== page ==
Norway’s sovereign wealth fund – the world’s largest – has pulled out of the two companies over arms sales to Myanmar.
Norway’s sovereign wealth fund, the world’s largest, has banned two companies from China and India for selling light aircraft and military equipment to military-controlled Myanmar.
Norges Bank Investment Management said it withdrew from AviChina Industry & Technology and Bharat Electronics due to the “unacceptable threat” the companies posed by selling equipment to a country that uses “grossly infringing methods and violations of international law”.
The fund, valued at 13.2 trillion kroner ($1.3 trillion) on Wednesday, had 0.37 percent of the Chinese group and 0.32 percent of the Indian company at the end of 2021, according to the most recent figures. The decision to delist the two companies was taken by the ethics watchdog, the fund said in a statement released on Tuesday.
AviChina delivered light aircraft in December 2021 to Myanmar and Bharat Electronics delivered remote control systems to Myanmar in July 2021, the fund said.
“Before and after the attack in 2021, the military has committed serious atrocities against civilians, among other things, warplanes, according to several international organizations,” the fund said in a statement released by AviChina.
“The council has seen that the company provided aircraft to Myanmar despite the military takeover and information about the brutality of the military. The company did not answer the questions of the council,” the fund added.
According to the fund, the Bharat Electronics system was “designed to control remote control systems in an army vehicle”.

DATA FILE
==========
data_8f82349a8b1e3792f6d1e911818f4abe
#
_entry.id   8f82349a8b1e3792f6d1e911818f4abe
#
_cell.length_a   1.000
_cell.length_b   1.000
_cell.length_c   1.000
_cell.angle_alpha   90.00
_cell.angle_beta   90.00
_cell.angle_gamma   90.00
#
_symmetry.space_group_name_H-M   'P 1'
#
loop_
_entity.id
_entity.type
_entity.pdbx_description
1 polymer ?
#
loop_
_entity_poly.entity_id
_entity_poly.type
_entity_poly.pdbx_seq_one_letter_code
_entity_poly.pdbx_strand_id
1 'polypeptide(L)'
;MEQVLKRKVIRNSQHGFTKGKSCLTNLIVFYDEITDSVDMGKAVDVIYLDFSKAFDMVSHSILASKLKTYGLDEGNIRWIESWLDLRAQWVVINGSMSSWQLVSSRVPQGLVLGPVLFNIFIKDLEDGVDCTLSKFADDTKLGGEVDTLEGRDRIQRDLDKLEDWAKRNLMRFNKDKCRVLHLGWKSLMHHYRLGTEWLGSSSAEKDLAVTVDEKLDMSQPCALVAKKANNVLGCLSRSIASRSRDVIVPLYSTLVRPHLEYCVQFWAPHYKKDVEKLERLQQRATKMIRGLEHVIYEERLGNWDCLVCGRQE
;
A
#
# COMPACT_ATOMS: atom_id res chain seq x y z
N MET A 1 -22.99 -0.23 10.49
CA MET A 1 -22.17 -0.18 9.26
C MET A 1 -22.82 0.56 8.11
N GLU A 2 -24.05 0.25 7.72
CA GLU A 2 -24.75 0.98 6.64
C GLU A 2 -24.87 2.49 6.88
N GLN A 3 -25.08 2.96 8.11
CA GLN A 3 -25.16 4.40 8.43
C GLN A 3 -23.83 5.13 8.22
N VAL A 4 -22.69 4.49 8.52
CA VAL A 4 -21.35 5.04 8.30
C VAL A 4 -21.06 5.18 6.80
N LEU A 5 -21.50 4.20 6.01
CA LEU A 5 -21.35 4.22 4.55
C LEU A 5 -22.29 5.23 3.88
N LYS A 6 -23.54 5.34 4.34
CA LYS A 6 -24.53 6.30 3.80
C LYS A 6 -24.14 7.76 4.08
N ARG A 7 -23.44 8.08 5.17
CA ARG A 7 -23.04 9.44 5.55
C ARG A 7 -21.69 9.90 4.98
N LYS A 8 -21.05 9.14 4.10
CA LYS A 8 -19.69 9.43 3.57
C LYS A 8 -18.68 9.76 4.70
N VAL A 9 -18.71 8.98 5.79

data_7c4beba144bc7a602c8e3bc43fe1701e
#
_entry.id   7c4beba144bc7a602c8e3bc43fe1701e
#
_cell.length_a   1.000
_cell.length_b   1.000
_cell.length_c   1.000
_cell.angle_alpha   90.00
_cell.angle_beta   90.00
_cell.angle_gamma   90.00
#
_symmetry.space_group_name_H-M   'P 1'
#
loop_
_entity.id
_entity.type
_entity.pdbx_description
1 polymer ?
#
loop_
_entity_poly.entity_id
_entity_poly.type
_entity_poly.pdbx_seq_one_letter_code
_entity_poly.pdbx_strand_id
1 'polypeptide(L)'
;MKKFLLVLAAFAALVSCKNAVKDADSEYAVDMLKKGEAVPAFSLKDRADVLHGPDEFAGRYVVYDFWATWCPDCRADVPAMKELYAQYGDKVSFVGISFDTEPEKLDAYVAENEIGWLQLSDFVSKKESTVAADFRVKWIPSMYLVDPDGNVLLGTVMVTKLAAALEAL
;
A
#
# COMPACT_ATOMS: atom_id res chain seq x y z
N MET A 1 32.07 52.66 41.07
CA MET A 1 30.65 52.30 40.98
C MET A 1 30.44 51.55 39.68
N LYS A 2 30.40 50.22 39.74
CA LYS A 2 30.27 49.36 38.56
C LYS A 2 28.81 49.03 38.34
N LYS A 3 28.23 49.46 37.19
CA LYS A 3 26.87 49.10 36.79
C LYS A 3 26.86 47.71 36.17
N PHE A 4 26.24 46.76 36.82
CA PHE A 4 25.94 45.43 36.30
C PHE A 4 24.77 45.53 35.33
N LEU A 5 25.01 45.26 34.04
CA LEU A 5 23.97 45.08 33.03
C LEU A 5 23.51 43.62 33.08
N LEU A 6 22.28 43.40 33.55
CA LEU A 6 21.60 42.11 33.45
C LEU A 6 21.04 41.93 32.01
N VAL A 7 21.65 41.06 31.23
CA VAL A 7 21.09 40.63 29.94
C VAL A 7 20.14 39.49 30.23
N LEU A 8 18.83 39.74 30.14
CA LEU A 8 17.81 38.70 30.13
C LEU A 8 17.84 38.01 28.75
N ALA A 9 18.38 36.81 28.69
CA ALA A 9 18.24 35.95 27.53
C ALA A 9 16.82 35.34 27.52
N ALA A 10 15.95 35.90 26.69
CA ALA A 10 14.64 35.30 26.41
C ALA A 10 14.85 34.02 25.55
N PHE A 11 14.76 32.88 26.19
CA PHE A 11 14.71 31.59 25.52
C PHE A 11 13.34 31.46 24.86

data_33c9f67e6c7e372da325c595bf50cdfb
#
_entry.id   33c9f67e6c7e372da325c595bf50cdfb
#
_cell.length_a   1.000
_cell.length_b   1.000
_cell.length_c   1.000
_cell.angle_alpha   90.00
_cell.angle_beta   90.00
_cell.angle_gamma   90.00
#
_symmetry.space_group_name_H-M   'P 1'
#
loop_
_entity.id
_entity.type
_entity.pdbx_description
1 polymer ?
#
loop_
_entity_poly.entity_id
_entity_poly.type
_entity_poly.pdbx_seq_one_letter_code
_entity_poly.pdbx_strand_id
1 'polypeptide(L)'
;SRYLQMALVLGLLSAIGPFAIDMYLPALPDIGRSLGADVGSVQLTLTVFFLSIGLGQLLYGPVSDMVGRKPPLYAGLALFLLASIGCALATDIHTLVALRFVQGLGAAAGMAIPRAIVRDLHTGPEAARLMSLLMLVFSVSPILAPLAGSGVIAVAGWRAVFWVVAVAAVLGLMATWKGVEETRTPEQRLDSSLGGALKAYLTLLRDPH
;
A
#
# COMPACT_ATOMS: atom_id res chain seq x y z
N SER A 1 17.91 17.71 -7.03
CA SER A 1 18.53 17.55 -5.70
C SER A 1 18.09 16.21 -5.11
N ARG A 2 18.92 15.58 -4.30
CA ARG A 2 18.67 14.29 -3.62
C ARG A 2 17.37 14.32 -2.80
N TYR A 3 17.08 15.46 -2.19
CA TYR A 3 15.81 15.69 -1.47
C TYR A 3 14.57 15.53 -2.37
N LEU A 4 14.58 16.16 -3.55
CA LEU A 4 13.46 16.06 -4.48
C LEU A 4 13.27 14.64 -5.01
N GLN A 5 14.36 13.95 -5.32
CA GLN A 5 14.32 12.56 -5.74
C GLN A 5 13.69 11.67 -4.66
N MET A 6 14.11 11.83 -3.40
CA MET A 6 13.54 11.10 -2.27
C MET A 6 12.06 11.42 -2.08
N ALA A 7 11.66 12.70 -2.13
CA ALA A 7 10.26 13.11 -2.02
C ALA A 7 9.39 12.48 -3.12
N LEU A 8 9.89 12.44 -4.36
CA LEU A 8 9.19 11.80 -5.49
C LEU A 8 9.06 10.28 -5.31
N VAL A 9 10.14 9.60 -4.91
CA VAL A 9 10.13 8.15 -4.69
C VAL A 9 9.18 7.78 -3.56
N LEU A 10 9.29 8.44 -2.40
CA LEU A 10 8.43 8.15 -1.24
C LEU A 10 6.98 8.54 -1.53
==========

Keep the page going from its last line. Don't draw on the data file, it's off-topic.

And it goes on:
“Such vehicles are said to be used in attacks on civilians in Myanmar,” the fund said. “The threats have been widespread and, in the Council’s view, constitute serious and consistent violations of international law.”
The fund, which is funded by the Norwegian government, is one of the world’s largest investors with shares in more than 9,000 companies. It also has bonds and real estate. Subject to laws that prohibit investing in companies that violate human rights, the fund has already pulled out of a number of companies, including Airbus, Boeing, Glencore, Lockheed Martin and US tobacco giant Philip Morris.
Three former United Nations experts said last week that companies from 13 countries – including France, Germany, China, India, Russia, Singapore and the United States – have been supplying Myanmar with “difficult” weapons.
The Special Advisory Council on Myanmar (SAC-M) said that after seizing power in a coup d’état in February 2021, the Myanmar military has become self-sufficient in the production of various weapons.
The advisory council called on countries to investigate and introduce measures to control companies whose products were found to be helping the government produce weapons used in attacks on civilians.